Reel Opinions

Wednesday, August 15, 2007


So, say you're making a werewolf movie. Not only that, but you have the support of Stan Winston, one of the more famous special effect artists in the industry today doing the creature effects. Would you exploit this opportunity, or would you have your "monsters" stay in human form for about 90% of the film? Mysteriously, the makers of Skinwalkers chose the second route. Maybe they knew that all the special effects in the world couldn't save this overblown turkey that looks like it'd be right at home as a made for TV movie on the Sci-Fi Channel, yet mysteriously is playing at a theater near you. The only good thing that comes out of Skinwalkers ties into the makers of this year's earlier release, Blood and Chocolate. The people involved with that movie are no longer tied to the worst movie about werewolves released this year.

According to a brief prologue at the beginning of the film, "skinwalker" is an old Native American term for werewolf. As the movie opens, a young boy named Timothy (Matthew Knight) is set to turn 13 in a couple days. Unknown to him or his mother, Rachel (Rhona Mitra), Timothy is a part of an ancient prophecy that could end the curse of every skinwalker in existence, and make them mortal. There's a group of evil skinwalkers who ride around on motorcycles that are trying to kill the boy before his birthday, because they don't want to become human. They're led by evil, yet incredibly bland Varek (Jason Behr). Timothy and Rachel live with some extended family, who apparently are all skinwalkers also, though the mother and son are not aware of this. How this entire large group of people have been able to keep the fact that they are werewolves secret from these two people for 13 years, your guess is as good as mine. When Varek and his band of goons come riding into town looking for Timothy, the family secret is finally revealed, are forced to flee in a dusty old van, and must try to stay ahead of the pursuing skinwalkers in order to keep the kid alive.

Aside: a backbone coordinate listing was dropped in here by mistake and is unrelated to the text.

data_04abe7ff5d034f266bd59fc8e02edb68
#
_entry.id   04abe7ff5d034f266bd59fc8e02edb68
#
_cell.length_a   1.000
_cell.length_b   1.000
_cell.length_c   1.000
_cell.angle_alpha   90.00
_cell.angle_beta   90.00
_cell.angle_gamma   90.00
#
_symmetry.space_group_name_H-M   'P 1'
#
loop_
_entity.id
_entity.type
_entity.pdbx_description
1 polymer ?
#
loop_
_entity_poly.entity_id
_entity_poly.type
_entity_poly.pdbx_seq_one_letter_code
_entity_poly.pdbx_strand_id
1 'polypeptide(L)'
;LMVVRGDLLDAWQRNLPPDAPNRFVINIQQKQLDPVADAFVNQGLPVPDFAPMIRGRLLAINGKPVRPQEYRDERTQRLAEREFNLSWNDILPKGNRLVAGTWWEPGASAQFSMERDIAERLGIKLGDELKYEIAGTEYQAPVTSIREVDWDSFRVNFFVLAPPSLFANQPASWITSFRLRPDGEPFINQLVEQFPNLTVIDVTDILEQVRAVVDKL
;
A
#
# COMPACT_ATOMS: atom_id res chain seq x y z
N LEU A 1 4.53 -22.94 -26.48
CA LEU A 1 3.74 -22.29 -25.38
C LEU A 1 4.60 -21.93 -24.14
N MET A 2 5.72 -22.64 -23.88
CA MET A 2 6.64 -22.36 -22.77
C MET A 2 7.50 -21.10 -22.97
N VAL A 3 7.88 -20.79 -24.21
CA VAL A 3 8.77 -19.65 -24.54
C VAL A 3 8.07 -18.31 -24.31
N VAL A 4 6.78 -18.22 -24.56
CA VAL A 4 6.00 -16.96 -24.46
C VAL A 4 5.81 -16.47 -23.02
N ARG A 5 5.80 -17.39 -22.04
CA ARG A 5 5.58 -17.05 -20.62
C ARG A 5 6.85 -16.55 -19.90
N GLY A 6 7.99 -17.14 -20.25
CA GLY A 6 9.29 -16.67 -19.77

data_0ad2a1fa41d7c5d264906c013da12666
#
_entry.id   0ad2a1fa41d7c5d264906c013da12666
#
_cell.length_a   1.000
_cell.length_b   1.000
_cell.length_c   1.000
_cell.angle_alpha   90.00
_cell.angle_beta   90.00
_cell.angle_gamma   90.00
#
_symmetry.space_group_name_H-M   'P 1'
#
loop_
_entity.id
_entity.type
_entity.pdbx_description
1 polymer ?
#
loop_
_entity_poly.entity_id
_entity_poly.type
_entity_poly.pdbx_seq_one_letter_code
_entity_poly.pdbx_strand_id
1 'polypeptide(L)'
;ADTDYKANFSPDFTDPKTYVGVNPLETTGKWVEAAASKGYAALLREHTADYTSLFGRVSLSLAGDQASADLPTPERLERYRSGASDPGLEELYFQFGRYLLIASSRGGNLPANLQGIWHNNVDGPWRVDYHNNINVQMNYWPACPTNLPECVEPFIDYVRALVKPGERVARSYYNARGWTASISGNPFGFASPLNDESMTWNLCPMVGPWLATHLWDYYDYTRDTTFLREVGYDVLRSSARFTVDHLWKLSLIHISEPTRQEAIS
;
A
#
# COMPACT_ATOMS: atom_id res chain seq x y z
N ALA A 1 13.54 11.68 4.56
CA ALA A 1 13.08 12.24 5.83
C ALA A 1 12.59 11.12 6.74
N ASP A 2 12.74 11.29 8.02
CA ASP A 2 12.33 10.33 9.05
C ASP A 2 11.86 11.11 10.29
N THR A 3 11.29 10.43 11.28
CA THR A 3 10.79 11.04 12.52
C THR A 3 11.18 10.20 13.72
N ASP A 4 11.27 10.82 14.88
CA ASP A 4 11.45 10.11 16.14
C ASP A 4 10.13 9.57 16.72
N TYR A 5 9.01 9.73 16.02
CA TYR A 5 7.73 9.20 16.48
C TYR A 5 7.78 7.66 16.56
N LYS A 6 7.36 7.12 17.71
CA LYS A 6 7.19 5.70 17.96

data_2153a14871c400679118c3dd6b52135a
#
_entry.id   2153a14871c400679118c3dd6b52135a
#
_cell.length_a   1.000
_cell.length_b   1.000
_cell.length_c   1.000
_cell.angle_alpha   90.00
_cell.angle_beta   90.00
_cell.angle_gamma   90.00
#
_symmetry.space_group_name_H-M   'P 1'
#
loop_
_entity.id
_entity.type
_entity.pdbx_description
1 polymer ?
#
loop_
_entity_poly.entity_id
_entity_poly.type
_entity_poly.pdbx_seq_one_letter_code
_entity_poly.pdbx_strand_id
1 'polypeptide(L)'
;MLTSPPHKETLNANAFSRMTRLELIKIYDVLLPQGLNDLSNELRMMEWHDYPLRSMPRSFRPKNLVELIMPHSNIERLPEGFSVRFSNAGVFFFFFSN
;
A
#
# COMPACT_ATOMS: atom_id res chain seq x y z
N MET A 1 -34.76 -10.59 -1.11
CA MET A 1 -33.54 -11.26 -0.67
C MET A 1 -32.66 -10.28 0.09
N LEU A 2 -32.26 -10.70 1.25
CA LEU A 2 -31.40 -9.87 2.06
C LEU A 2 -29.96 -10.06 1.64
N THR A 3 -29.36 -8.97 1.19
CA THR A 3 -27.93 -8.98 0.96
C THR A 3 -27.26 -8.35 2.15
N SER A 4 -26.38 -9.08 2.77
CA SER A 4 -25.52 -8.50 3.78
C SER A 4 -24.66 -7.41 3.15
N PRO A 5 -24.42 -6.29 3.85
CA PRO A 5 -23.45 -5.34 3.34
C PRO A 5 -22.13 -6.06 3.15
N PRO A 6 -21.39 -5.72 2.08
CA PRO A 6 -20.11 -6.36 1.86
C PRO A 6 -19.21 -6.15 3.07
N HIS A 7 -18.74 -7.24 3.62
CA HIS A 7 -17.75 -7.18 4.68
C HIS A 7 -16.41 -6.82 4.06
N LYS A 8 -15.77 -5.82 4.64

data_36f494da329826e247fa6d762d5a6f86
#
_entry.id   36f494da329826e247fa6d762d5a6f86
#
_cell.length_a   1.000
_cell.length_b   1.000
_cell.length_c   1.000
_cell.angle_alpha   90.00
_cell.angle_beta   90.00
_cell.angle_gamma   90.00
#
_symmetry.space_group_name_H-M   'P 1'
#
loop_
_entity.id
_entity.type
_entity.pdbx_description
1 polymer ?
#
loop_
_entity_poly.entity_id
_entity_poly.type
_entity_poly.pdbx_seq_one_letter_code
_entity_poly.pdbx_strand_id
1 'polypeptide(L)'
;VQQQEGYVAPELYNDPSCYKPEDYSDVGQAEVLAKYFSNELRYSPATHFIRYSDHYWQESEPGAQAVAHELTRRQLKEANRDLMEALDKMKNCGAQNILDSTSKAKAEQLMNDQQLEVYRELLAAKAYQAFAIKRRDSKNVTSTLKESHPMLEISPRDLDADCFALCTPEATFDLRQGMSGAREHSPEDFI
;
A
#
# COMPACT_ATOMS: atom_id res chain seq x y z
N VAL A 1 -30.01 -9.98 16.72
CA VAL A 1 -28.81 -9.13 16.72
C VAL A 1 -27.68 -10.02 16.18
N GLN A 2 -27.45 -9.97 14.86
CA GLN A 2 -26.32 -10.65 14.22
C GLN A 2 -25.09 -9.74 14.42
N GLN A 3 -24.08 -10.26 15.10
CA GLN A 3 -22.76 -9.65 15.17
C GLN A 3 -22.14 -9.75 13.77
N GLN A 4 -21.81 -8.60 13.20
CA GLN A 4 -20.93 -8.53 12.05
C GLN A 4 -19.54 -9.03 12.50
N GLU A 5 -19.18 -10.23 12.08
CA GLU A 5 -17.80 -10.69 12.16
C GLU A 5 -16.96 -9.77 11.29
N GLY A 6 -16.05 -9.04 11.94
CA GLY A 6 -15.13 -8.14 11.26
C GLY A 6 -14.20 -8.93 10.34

If Skinwalkers proves anything, it's that Lionsgate studio will give just about any movie a theatrical release. How else can you explain how such a cheap, low budget, unintentionally hilarious stinker that should be sitting in the dollar bin at your local Blockbuster is currently playing on over 1,000 screens? (Not for much longer, I would assume.) It's not just the fact that the screenplay by James Demonaco, Todd Harthan, and James Roday is a jumbled mess of action-horror cliches and wooden dialogue I wouldn't wish on any actor. Everything is so blatantly cheap about this movie. The town that Timothy, Rachel, and the rest of the good skinwalker family live in during the first half of the movie is apparently occupied solely by them, and a single man who sits in a chair outside of a store. There are absolutely no extras during the town scenes, and it looks like it was shot on an abandoned set from another movie. This of course allows the two skinwalker groups to get in a violent gun battle in the street without having to worry about innocent bystanders or even police presence, since no cops ever show up. This gun fight scene does give us one of the film's biggest (unintentional, I'm thinking, but I have my doubts) laughs when an old lady who is actually one of the skinwalkers protecting the boy pulls a giant gun seemingly from out of nowhere, and starts blowing away the evil skinwalkers like an action movie badass. If the rest of the movie was this hilariously loopy, I could have enjoyed Skinwalkers in that "so bad, it's good" kind of way. Unfortunately, the movie goes downhill from there to being just plain bad.